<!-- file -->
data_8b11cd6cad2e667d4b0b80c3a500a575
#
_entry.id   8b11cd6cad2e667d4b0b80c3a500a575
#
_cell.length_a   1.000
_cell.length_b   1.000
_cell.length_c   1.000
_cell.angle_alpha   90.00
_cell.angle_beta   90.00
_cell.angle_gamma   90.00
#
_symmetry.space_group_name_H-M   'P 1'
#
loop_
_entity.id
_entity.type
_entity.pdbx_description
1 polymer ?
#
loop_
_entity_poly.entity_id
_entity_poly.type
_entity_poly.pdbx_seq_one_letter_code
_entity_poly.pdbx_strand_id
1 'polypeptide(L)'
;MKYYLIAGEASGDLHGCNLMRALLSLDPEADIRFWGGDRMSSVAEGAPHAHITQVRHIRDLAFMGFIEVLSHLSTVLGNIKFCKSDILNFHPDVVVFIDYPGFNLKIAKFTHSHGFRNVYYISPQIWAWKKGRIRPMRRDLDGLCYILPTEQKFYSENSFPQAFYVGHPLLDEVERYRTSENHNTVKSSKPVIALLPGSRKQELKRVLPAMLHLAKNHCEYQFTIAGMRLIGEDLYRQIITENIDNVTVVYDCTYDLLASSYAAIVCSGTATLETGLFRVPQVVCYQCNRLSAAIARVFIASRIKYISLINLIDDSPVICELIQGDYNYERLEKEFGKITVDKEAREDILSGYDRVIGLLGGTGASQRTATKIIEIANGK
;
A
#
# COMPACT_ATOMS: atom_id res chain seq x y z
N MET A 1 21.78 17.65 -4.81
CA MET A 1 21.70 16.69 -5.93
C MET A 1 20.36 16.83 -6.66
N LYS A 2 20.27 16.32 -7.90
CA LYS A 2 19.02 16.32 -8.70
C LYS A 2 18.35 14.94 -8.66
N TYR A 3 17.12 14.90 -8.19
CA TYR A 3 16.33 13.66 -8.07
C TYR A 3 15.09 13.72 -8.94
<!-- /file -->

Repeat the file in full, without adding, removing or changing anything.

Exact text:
data_8b11cd6cad2e667d4b0b80c3a500a575
#
_entry.id   8b11cd6cad2e667d4b0b80c3a500a575
#
_cell.length_a   1.000
_cell.length_b   1.000
_cell.length_c   1.000
_cell.angle_alpha   90.00
_cell.angle_beta   90.00
_cell.angle_gamma   90.00
#
_symmetry.space_group_name_H-M   'P 1'
#
loop_
_entity.id
_entity.type
_entity.pdbx_description
1 polymer ?
#
loop_
_entity_poly.entity_id
_entity_poly.type
_entity_poly.pdbx_seq_one_letter_code
_entity_poly.pdbx_strand_id
1 'polypeptide(L)'
;MKYYLIAGEASGDLHGCNLMRALLSLDPEADIRFWGGDRMSSVAEGAPHAHITQVRHIRDLAFMGFIEVLSHLSTVLGNIKFCKSDILNFHPDVVVFIDYPGFNLKIAKFTHSHGFRNVYYISPQIWAWKKGRIRPMRRDLDGLCYILPTEQKFYSENSFPQAFYVGHPLLDEVERYRTSENHNTVKSSKPVIALLPGSRKQELKRVLPAMLHLAKNHCEYQFTIAGMRLIGEDLYRQIITENIDNVTVVYDCTYDLLASSYAAIVCSGTATLETGLFRVPQVVCYQCNRLSAAIARVFIASRIKYISLINLIDDSPVICELIQGDYNYERLEKEFGKITVDKEAREDILSGYDRVIGLLGGTGASQRTATKIIEIANGK
;
A
#
# COMPACT_ATOMS: atom_id res chain seq x y z
N MET A 1 21.78 17.65 -4.81
CA MET A 1 21.70 16.69 -5.93
C MET A 1 20.36 16.83 -6.66
N LYS A 2 20.27 16.32 -7.90
CA LYS A 2 19.02 16.32 -8.70
C LYS A 2 18.35 14.94 -8.66
N TYR A 3 17.12 14.90 -8.19
CA TYR A 3 16.33 13.66 -8.07
C TYR A 3 15.09 13.72 -8.94